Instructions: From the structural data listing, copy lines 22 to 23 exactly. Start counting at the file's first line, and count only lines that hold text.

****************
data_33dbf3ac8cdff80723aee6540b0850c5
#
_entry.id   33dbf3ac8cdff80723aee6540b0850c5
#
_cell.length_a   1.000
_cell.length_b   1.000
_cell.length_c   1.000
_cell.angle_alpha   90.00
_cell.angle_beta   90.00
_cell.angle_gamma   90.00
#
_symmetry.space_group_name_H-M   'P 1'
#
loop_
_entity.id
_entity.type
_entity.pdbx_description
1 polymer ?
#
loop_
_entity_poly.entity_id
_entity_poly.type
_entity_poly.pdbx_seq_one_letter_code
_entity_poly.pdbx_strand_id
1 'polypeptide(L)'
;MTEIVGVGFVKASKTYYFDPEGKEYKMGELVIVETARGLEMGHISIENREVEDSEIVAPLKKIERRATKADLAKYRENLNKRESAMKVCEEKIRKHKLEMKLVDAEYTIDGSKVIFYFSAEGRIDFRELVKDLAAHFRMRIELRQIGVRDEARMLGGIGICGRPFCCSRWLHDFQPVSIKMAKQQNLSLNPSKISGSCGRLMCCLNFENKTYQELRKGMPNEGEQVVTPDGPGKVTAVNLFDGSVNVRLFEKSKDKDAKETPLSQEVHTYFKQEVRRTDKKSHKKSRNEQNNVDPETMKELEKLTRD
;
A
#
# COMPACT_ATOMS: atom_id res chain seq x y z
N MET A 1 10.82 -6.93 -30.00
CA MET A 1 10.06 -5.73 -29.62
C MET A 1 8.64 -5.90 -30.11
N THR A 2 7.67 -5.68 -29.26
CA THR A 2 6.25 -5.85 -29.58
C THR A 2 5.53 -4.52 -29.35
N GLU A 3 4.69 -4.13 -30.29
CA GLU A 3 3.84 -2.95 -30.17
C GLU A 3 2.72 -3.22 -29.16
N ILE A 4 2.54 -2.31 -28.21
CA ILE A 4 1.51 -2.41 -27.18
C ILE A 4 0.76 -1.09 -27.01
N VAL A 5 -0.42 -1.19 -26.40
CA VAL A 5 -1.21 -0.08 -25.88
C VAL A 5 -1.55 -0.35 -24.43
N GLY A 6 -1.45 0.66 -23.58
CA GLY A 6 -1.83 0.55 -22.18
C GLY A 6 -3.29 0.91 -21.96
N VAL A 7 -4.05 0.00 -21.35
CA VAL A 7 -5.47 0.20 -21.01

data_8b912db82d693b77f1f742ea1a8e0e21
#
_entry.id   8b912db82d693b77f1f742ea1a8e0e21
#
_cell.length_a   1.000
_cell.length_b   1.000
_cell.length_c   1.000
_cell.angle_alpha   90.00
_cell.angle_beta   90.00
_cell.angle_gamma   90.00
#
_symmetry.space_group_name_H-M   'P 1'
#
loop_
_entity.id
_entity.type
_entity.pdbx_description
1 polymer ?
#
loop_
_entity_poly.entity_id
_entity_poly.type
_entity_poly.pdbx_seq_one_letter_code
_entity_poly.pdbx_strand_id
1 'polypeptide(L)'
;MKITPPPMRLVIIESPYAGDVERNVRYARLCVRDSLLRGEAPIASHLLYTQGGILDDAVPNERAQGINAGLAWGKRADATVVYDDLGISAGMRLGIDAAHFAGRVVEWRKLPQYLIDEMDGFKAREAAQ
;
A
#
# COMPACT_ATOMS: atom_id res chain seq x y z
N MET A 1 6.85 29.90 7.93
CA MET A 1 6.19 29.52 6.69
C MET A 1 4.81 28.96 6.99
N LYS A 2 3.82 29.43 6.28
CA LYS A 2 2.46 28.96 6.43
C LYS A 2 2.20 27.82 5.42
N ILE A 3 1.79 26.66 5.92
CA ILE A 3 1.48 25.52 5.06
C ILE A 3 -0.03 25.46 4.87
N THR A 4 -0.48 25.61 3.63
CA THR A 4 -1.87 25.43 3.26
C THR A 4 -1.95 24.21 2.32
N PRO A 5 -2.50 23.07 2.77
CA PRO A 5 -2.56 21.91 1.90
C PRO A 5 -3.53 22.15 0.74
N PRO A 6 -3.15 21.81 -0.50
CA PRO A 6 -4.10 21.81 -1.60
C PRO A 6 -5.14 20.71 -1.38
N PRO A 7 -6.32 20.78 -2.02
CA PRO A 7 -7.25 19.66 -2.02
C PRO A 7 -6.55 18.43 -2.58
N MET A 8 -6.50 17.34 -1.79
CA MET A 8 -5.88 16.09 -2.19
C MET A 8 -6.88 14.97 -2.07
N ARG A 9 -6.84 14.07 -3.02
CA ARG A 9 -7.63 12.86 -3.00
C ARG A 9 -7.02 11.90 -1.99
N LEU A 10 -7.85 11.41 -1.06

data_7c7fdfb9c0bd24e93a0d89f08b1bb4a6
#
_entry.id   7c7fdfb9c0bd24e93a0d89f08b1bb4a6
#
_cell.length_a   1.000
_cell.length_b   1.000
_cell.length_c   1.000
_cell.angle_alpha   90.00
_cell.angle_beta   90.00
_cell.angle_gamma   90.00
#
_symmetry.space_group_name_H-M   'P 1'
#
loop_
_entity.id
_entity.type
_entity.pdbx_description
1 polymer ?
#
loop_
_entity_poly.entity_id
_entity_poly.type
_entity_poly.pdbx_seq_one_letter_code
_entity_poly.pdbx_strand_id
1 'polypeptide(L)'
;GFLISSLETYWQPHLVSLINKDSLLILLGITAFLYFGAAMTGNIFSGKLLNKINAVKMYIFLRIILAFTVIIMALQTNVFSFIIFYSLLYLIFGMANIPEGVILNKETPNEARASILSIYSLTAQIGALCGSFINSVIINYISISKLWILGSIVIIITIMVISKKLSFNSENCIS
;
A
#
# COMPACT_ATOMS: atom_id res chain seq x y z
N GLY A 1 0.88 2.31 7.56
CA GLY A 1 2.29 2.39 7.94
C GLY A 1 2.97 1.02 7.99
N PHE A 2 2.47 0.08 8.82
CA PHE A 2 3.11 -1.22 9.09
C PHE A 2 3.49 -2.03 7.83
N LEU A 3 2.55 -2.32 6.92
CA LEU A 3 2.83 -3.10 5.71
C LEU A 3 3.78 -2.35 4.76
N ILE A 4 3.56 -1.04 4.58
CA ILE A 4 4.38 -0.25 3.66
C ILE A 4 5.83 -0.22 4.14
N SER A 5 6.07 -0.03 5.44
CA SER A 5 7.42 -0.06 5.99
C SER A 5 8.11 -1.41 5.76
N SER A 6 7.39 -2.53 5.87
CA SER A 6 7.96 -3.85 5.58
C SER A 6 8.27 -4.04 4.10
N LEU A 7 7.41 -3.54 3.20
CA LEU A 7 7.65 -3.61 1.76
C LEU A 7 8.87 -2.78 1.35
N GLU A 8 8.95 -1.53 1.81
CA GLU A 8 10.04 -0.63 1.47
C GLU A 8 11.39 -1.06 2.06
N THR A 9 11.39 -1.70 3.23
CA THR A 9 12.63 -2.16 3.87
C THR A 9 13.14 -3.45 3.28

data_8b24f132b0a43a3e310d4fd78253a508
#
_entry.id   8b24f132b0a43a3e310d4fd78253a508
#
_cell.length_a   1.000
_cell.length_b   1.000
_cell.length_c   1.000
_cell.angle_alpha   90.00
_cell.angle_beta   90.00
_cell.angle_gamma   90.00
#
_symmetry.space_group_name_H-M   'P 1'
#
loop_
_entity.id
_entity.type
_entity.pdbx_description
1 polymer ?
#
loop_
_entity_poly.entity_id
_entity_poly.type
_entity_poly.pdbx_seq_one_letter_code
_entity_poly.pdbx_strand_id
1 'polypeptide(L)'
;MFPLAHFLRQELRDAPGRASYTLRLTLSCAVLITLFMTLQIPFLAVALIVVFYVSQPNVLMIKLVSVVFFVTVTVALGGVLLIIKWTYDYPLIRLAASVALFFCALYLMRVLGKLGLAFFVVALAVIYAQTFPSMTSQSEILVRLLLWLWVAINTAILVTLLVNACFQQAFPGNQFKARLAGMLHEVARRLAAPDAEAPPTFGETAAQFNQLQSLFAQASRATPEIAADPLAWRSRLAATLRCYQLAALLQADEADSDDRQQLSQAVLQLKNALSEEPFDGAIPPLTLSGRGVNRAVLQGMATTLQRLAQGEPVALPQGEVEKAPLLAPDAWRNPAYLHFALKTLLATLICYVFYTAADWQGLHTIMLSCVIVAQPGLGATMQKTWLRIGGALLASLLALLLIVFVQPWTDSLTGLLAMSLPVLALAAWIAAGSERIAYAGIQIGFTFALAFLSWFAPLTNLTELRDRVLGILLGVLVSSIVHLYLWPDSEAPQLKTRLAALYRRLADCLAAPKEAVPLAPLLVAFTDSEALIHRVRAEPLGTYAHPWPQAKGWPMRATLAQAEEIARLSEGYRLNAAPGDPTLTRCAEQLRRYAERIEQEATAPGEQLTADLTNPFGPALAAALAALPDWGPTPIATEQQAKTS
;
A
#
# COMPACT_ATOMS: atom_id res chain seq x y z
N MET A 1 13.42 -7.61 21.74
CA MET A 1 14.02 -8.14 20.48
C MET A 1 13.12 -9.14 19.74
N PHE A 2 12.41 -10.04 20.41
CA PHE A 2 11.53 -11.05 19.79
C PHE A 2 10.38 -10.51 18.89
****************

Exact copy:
_entity_poly.type
_entity_poly.pdbx_seq_one_letter_code